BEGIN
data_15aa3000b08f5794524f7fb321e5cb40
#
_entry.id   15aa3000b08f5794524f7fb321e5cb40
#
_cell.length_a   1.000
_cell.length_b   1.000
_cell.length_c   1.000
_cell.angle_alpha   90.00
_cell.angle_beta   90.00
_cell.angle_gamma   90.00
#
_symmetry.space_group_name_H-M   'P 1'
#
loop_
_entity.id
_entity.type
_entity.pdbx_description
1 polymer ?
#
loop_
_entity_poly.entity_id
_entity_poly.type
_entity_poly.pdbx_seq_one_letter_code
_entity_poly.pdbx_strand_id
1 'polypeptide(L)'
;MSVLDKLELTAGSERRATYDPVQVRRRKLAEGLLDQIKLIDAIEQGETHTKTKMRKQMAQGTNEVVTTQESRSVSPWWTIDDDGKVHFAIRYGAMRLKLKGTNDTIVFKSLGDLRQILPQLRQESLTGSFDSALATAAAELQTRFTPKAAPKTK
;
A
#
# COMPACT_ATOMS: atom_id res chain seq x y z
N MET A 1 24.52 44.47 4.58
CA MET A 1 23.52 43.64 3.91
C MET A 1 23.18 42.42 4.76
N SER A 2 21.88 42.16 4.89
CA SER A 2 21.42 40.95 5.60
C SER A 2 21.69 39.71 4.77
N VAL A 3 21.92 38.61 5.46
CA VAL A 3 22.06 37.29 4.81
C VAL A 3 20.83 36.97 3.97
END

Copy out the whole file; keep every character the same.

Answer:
data_15aa3000b08f5794524f7fb321e5cb40
#
_entry.id   15aa3000b08f5794524f7fb321e5cb40
#
_cell.length_a   1.000
_cell.length_b   1.000
_cell.length_c   1.000
_cell.angle_alpha   90.00
_cell.angle_beta   90.00
_cell.angle_gamma   90.00
#
_symmetry.space_group_name_H-M   'P 1'
#
loop_
_entity.id
_entity.type
_entity.pdbx_description
1 polymer ?
#
loop_
_entity_poly.entity_id
_entity_poly.type
_entity_poly.pdbx_seq_one_letter_code
_entity_poly.pdbx_strand_id
1 'polypeptide(L)'
;MSVLDKLELTAGSERRATYDPVQVRRRKLAEGLLDQIKLIDAIEQGETHTKTKMRKQMAQGTNEVVTTQESRSVSPWWTIDDDGKVHFAIRYGAMRLKLKGTNDTIVFKSLGDLRQILPQLRQESLTGSFDSALATAAAELQTRFTPKAAPKTK
;
A
#
# COMPACT_ATOMS: atom_id res chain seq x y z
N MET A 1 24.52 44.47 4.58
CA MET A 1 23.52 43.64 3.91
C MET A 1 23.18 42.42 4.76
N SER A 2 21.88 42.16 4.89
CA SER A 2 21.42 40.95 5.60
C SER A 2 21.69 39.71 4.77
N VAL A 3 21.92 38.61 5.46
CA VAL A 3 22.06 37.29 4.81
C VAL A 3 20.83 36.97 3.97